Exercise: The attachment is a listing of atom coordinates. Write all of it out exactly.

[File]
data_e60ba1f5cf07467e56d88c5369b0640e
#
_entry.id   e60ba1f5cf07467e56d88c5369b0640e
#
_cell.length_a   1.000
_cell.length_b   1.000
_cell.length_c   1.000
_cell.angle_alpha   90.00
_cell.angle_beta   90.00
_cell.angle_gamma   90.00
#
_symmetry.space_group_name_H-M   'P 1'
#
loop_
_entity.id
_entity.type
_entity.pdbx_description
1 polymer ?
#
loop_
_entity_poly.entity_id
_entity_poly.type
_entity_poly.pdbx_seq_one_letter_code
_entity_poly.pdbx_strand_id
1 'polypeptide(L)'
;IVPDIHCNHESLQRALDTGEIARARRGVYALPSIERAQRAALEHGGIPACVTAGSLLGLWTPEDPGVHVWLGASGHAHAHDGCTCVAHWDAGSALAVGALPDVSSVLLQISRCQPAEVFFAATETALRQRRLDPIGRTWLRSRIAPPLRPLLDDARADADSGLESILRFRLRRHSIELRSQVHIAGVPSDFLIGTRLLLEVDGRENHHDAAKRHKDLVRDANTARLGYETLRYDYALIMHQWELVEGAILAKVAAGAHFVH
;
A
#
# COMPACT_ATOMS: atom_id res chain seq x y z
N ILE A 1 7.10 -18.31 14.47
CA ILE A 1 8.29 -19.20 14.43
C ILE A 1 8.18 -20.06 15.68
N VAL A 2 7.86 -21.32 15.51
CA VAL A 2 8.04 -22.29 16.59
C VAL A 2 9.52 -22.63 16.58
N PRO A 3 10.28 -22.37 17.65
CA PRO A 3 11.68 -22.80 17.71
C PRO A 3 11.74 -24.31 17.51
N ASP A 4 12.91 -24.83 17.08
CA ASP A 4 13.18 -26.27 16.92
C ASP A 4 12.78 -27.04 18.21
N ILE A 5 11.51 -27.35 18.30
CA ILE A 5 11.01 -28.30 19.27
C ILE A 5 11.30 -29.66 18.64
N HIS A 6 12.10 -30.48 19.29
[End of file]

data_e60ba1f5cf07467e56d88c5369b0640e
#
_entry.id   e60ba1f5cf07467e56d88c5369b0640e
#
_cell.length_a   1.000
_cell.length_b   1.000
_cell.length_c   1.000
_cell.angle_alpha   90.00
_cell.angle_beta   90.00
_cell.angle_gamma   90.00
#
_symmetry.space_group_name_H-M   'P 1'
#
loop_
_entity.id
_entity.type
_entity.pdbx_description
1 polymer ?
#
loop_
_entity_poly.entity_id
_entity_poly.type
_entity_poly.pdbx_seq_one_letter_code
_entity_poly.pdbx_strand_id
1 'polypeptide(L)'
;IVPDIHCNHESLQRALDTGEIARARRGVYALPSIERAQRAALEHGGIPACVTAGSLLGLWTPEDPGVHVWLGASGHAHAHDGCTCVAHWDAGSALAVGALPDVSSVLLQISRCQPAEVFFAATETALRQRRLDPIGRTWLRSRIAPPLRPLLDDARADADSGLESILRFRLRRHSIELRSQVHIAGVPSDFLIGTRLLLEVDGRENHHDAAKRHKDLVRDANTARLGYETLRYDYALIMHQWELVEGAILAKVAAGAHFVH
;
A
#
# COMPACT_ATOMS: atom_id res chain seq x y z
N ILE A 1 7.10 -18.31 14.47
CA ILE A 1 8.29 -19.20 14.43
C ILE A 1 8.18 -20.06 15.68
N VAL A 2 7.86 -21.32 15.51
CA VAL A 2 8.04 -22.29 16.59
C VAL A 2 9.52 -22.63 16.58
N PRO A 3 10.28 -22.37 17.65
CA PRO A 3 11.68 -22.80 17.71
C PRO A 3 11.74 -24.31 17.51
N ASP A 4 12.91 -24.83 17.08
CA ASP A 4 13.18 -26.27 16.92
C ASP A 4 12.78 -27.04 18.21
N ILE A 5 11.51 -27.35 18.30
CA ILE A 5 11.01 -28.30 19.27
C ILE A 5 11.30 -29.66 18.64
N HIS A 6 12.10 -30.48 19.29